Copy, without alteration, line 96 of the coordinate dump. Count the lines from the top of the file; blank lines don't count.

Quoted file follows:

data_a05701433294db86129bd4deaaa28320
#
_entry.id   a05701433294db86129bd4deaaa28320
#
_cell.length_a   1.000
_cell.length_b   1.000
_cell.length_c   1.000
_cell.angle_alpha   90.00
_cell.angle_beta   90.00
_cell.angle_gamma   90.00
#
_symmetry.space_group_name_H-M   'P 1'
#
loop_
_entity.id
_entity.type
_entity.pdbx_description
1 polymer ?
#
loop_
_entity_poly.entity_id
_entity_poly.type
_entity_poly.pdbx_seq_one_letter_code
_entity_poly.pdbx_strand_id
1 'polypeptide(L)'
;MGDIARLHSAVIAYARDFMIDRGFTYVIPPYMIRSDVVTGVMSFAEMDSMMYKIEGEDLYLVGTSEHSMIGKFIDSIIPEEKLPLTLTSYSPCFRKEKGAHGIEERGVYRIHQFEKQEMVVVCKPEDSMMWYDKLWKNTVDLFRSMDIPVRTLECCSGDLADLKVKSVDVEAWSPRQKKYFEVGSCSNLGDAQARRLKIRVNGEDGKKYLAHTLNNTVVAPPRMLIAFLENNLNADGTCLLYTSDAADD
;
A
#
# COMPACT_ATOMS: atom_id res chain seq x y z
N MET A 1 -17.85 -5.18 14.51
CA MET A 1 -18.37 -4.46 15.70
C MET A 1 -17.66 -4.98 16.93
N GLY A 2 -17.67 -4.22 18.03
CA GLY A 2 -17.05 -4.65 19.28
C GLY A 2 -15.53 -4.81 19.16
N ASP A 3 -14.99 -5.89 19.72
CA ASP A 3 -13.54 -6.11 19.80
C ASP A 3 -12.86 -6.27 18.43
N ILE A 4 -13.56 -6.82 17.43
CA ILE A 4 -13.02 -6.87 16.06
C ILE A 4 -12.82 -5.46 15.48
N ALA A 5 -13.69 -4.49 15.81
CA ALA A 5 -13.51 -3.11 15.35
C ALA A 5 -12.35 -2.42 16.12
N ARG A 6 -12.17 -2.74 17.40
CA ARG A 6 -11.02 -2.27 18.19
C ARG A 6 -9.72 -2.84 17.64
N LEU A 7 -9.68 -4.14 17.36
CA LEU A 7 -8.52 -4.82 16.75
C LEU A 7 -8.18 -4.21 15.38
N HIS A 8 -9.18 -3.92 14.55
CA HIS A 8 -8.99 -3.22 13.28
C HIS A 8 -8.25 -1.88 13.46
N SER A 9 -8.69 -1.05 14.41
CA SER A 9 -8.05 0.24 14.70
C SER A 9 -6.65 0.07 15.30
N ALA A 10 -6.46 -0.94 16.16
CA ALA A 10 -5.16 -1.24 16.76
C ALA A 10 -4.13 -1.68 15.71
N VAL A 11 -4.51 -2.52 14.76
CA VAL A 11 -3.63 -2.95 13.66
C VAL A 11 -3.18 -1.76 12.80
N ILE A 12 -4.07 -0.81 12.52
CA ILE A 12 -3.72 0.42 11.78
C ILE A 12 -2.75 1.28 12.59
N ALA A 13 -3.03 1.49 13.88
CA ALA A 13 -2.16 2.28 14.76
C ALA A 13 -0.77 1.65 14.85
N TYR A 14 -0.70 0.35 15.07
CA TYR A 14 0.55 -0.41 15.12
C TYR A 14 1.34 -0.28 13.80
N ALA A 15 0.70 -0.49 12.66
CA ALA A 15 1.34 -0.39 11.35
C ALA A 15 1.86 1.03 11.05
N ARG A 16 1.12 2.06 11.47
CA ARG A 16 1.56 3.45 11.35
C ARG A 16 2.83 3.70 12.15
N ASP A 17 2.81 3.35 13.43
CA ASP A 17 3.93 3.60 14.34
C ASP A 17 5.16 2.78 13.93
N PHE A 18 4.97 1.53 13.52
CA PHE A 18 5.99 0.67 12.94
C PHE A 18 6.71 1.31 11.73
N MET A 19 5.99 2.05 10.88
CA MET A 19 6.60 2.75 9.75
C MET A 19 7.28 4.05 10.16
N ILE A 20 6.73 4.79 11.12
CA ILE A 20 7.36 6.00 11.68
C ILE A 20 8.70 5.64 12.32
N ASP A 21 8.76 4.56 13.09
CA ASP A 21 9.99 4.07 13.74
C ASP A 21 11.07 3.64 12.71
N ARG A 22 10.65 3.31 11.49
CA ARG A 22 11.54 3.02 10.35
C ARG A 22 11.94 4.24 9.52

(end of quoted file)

C ARG A 22 11.94 4.24 9.52